During the 1920's there was a housing boom. Three-fourths of the
housing created during the 1920's was marketed to households in
the top one-third of the economy -- none of these boom houses
were sold to the poorest third of the nation's families.
Some historians draw analogies between the current economic conditions
and those of the 1920's. Middle and upper income wealth increased
rapidly at the same time low income families lost economic ground.
Despite these economic realities there was an assumption by some
1920's political leaders that the prosperity enjoyed by the middle
and upper classes would soon reach down to the poor.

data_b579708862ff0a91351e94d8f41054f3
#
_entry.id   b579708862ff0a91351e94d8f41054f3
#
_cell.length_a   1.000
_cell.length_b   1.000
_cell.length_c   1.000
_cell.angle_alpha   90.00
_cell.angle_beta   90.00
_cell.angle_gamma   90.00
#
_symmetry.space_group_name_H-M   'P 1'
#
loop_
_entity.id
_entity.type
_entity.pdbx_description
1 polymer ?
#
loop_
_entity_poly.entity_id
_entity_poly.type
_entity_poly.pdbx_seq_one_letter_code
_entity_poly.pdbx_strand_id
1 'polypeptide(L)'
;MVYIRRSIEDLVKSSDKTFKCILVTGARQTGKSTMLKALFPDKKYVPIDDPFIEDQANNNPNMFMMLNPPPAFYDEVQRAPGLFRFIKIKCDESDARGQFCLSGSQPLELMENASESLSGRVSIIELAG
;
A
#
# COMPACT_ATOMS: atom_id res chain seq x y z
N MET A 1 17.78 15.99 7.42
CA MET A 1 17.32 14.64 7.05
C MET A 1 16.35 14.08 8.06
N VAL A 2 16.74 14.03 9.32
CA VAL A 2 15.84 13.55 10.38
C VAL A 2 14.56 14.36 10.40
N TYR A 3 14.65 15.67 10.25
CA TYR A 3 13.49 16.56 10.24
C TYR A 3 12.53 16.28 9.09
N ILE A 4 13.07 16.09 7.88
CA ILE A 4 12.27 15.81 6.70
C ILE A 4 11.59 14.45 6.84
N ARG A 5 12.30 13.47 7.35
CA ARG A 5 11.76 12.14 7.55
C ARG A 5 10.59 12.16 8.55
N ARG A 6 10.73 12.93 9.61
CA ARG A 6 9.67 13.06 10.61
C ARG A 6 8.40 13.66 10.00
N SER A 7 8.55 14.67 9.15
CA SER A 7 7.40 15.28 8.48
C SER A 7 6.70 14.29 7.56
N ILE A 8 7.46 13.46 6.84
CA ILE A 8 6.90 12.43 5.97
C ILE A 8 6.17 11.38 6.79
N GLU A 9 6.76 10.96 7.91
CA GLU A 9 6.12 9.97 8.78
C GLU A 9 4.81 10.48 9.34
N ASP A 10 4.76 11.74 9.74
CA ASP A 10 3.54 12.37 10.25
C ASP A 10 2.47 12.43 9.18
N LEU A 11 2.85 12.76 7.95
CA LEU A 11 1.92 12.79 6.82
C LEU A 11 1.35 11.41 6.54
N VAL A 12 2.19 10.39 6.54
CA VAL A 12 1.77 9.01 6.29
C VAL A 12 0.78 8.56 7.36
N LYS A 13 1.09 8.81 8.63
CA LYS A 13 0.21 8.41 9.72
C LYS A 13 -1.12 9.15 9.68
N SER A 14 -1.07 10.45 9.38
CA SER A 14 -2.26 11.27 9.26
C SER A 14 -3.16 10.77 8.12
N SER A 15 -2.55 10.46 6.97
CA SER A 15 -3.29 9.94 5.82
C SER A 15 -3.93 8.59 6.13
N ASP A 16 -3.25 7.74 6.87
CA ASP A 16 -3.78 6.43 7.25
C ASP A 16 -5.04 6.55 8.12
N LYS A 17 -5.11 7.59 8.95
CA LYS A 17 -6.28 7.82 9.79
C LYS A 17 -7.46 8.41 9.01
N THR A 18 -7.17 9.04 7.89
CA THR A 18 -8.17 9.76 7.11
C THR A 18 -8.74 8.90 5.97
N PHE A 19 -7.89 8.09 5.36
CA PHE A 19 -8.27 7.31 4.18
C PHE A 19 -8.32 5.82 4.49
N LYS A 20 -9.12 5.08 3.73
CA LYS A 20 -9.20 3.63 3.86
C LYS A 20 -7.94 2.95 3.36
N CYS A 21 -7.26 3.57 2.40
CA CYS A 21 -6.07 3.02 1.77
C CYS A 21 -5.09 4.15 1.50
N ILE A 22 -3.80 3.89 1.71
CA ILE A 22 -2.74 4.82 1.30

Home of an affluent Texas families built in the 1920's. (photo: Institute of Texan Cultures)
Home of a low income Houston family. (photo: National Archives)
President Herbert Hoover. (photo: National Archives)
President Herbert Hoover declared during his 1928 election campaign,
"The poorhouse is vanishing from among us. We have not yet reached
that goal, but given a chance to go forward with the policies
of the last eight years, we shall soon with the help of God be
in sight of the day when poverty will be banished from this nation."
Home of a San Antonio family in 1920's. (photo: Institute of Texan Cultures)
Houses on the near-east side of Fort Worth. (photo: National Archives)
Low income family's home in Fort Worth. (photo: National Archives)